Science Communication Through Art
Art is one powerful way to connect with people about important topics like climate change. Jill Pelto will share how she is combining art and science to show the emotional stories that underlie data, and why she thinks that's important.
Judith Selby Lang & Richard Lang
Presenting the Plasticene
Over the years we’ve found creative ways to present our message about the plastic in the Plasticene. From the back of the bus to the windows at the San Francisco Museum of Modern Art we’ve used traditional and non-traditional venues to connect with diverse audiences on the street and in the gallery. Using multiple media (film, photography, installation) we have extended our reach to audiences near and afar. We’ve presented to people of all ages, in hands-on workshops and to unsuspecting passersby who happen to encounter one of our public art installations. Along the way we’ve used beauty and good humor to ignite conversations about conservation. The images we produce invite people to take a look at how plastic has pervaded every aspect of our lives. When looking at one of our colorful images we want viewers to ponder as to whether the pull-tab, or the errant water bottle lid portrayed could have been theirs. We want everyone to take responsibility for their actions and to recognize that their choices do make a difference.
Wednesday, April 7
Eco-Anxiety, Climate Confrontation, "Building Better Worlds": Making Art on a Collapsing Planet
The presentation will be about my art practice the main thematics at work behind it. As well as an examination of the entanglements the practice creates and relies on especially with regards to non-humans and the scientific community.
View the slides for:
OIR | RIO - To listen | River
ORO | To pray
COCA | To embody, to walk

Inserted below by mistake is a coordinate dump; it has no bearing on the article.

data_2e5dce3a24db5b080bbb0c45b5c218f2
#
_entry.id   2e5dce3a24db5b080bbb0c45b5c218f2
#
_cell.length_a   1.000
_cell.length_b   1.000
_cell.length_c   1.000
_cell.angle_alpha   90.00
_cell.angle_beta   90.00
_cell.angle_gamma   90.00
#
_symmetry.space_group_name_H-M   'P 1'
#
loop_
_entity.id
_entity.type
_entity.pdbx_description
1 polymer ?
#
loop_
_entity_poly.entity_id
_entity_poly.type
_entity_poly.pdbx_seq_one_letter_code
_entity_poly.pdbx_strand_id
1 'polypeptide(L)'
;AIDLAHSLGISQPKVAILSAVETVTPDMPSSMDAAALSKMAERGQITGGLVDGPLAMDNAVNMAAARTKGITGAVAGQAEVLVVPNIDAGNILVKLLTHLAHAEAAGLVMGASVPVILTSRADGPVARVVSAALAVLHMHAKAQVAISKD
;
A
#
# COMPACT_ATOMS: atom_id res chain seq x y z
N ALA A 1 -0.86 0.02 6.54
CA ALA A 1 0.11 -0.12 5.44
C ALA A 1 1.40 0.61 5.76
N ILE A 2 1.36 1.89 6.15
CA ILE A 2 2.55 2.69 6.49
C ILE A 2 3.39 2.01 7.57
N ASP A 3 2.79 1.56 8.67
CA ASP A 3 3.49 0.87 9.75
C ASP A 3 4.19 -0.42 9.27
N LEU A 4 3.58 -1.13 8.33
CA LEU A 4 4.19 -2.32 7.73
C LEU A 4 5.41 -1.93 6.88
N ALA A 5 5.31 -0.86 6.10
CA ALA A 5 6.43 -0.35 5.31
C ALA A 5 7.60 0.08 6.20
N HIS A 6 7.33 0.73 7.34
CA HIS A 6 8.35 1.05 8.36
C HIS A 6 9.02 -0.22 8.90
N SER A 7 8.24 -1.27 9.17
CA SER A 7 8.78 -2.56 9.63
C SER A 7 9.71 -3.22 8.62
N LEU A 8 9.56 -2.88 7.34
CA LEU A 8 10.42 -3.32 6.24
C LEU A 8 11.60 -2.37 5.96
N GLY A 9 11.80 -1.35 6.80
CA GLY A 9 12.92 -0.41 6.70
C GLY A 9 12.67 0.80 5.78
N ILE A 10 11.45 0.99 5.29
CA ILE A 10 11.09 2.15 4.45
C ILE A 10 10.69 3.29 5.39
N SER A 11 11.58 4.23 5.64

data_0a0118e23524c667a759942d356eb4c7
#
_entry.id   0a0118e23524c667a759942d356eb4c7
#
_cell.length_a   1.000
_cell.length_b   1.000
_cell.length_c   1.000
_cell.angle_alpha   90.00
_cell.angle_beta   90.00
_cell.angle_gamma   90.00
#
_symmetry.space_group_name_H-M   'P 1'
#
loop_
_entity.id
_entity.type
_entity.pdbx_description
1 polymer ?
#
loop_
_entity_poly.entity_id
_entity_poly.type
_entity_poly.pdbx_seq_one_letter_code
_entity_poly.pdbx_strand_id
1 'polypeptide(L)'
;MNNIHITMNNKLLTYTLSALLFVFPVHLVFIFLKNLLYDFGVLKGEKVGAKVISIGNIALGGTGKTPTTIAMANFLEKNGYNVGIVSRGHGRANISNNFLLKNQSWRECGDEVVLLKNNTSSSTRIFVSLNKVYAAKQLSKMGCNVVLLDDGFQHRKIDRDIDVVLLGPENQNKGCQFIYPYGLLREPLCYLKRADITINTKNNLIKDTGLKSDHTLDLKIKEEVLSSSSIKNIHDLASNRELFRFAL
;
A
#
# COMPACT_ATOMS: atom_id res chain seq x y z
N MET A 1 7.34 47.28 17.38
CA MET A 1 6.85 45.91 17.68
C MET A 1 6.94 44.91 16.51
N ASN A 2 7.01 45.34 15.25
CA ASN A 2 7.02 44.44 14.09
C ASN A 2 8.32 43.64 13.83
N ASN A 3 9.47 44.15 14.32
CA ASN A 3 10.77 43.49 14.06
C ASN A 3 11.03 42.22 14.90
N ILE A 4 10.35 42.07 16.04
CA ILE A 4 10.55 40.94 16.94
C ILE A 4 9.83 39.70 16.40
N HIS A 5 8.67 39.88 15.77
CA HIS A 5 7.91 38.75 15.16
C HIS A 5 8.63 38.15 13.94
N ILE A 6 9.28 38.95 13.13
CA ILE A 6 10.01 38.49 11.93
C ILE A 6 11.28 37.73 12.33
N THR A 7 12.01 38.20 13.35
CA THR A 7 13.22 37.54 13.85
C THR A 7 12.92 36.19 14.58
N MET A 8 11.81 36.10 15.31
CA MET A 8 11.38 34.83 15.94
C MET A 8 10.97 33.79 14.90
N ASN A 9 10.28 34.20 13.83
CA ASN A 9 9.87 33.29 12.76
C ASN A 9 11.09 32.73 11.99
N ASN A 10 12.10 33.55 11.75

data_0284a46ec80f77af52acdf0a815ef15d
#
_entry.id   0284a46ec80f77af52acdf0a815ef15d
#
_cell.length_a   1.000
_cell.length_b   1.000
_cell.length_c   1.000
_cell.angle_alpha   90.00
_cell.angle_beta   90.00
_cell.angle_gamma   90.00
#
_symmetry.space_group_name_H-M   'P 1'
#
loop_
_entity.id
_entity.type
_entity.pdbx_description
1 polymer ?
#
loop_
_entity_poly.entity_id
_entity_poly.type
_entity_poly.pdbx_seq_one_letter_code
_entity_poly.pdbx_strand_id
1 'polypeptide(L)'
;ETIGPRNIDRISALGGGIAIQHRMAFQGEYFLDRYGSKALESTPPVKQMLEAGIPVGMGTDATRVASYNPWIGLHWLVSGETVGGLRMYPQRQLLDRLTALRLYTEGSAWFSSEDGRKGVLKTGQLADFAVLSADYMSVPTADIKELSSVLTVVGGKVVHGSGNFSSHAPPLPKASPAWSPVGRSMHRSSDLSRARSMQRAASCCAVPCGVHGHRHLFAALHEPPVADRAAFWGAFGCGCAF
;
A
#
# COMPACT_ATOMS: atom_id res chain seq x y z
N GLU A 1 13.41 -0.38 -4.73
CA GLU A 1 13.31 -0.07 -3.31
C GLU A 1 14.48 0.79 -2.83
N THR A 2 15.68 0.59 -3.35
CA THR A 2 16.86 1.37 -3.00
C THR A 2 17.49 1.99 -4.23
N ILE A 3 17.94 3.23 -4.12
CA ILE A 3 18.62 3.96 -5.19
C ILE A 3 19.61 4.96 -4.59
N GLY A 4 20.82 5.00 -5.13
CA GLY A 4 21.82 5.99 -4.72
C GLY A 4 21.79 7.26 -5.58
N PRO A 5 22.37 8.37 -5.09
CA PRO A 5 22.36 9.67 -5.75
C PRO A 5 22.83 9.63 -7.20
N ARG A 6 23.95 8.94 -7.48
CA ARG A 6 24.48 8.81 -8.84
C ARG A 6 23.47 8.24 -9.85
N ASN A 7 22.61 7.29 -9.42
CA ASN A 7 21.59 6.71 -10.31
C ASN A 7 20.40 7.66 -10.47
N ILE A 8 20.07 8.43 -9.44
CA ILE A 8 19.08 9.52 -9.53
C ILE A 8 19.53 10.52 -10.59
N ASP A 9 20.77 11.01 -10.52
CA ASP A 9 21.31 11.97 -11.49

SUELO | Soil / to grow
Storytelling & Curiosity
"My journey through storytelling with photography, how stories have the power to shift perspectives, and what I'm up to next in terms of using fun-focused facets of my work."
Thursday, April 8
The role of the artist in a time of silence, is to sing out!
The questions need to be asked continually: Are we ok with things the way they are? Is the status quo acceptable? What is the vision for a future in which we can all call livable? How do we build a value system that allows for our survival? These questions and many more need to be asked by artists who care and want to build a culture of creative engagement rather than destructive numbing. Art can be a call to action and an invitation to deepen our human experience. Let’s discuss.
Dreams of Unknown Islands
Miami-based artist-filmmaker Sasha Wortzel will present on recent artworks that explore subjects of ecological precarity, temporality, narratives of resistance, loss, and collective mourning. In their recent solo exhibition DREAMS OF UNKNOWN ISLANDS (Oolite Arts on Miami Beach), Wortzel references cycles of life be they natural, influenced, extracted or at times accelerated by human interference. Voices, sunsets, snake skins, shells and other layered textures are stand-ins for shorelines, boundaries and horizons that are remixed or reimagined using video, sound, sculpture, and installation. Wortzel's feature documentary in progress, RIVER OF GRASS, (coming 2023) brings audiences on a journey through the past, present, and precarious future of the Everglades, an iconic and imperiled American region unlike any other on earth. Ultimately these works reveal the ways in which America's origin story haunts and inextricably shapes contemporary life in Florida and the larger United States.